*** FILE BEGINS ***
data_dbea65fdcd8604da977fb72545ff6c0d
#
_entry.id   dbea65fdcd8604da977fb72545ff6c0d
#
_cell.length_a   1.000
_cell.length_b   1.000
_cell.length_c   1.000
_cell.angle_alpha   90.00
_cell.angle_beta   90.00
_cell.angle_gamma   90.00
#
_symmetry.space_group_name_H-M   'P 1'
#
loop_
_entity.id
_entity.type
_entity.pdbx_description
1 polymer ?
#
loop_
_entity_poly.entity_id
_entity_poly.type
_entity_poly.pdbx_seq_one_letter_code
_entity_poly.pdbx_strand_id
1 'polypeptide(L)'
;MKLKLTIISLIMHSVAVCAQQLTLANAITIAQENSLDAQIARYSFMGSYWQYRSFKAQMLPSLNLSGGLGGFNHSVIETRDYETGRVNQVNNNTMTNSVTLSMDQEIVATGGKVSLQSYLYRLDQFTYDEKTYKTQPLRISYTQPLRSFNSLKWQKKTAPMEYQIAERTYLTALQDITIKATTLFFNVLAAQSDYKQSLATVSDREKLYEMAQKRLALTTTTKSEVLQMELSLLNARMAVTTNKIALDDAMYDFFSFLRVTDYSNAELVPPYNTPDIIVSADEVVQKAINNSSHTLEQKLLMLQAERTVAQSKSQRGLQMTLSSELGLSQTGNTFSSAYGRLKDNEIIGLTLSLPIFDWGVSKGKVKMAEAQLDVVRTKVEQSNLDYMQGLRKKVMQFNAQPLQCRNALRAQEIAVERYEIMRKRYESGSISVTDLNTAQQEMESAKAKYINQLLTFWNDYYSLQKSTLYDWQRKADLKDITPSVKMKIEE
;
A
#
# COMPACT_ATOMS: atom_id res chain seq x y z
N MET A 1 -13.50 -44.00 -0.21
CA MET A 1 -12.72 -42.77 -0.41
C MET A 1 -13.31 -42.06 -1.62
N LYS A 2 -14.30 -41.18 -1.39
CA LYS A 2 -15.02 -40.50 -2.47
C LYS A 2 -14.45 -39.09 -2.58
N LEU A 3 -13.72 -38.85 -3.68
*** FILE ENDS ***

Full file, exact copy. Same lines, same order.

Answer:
data_dbea65fdcd8604da977fb72545ff6c0d
#
_entry.id   dbea65fdcd8604da977fb72545ff6c0d
#
_cell.length_a   1.000
_cell.length_b   1.000
_cell.length_c   1.000
_cell.angle_alpha   90.00
_cell.angle_beta   90.00
_cell.angle_gamma   90.00
#
_symmetry.space_group_name_H-M   'P 1'
#
loop_
_entity.id
_entity.type
_entity.pdbx_description
1 polymer ?
#
loop_
_entity_poly.entity_id
_entity_poly.type
_entity_poly.pdbx_seq_one_letter_code
_entity_poly.pdbx_strand_id
1 'polypeptide(L)'
;MKLKLTIISLIMHSVAVCAQQLTLANAITIAQENSLDAQIARYSFMGSYWQYRSFKAQMLPSLNLSGGLGGFNHSVIETRDYETGRVNQVNNNTMTNSVTLSMDQEIVATGGKVSLQSYLYRLDQFTYDEKTYKTQPLRISYTQPLRSFNSLKWQKKTAPMEYQIAERTYLTALQDITIKATTLFFNVLAAQSDYKQSLATVSDREKLYEMAQKRLALTTTTKSEVLQMELSLLNARMAVTTNKIALDDAMYDFFSFLRVTDYSNAELVPPYNTPDIIVSADEVVQKAINNSSHTLEQKLLMLQAERTVAQSKSQRGLQMTLSSELGLSQTGNTFSSAYGRLKDNEIIGLTLSLPIFDWGVSKGKVKMAEAQLDVVRTKVEQSNLDYMQGLRKKVMQFNAQPLQCRNALRAQEIAVERYEIMRKRYESGSISVTDLNTAQQEMESAKAKYINQLLTFWNDYYSLQKSTLYDWQRKADLKDITPSVKMKIEE
;
A
#
# COMPACT_ATOMS: atom_id res chain seq x y z
N MET A 1 -13.50 -44.00 -0.21
CA MET A 1 -12.72 -42.77 -0.41
C MET A 1 -13.31 -42.06 -1.62
N LYS A 2 -14.30 -41.18 -1.39
CA LYS A 2 -15.02 -40.50 -2.47
C LYS A 2 -14.45 -39.09 -2.58
N LEU A 3 -13.72 -38.85 -3.68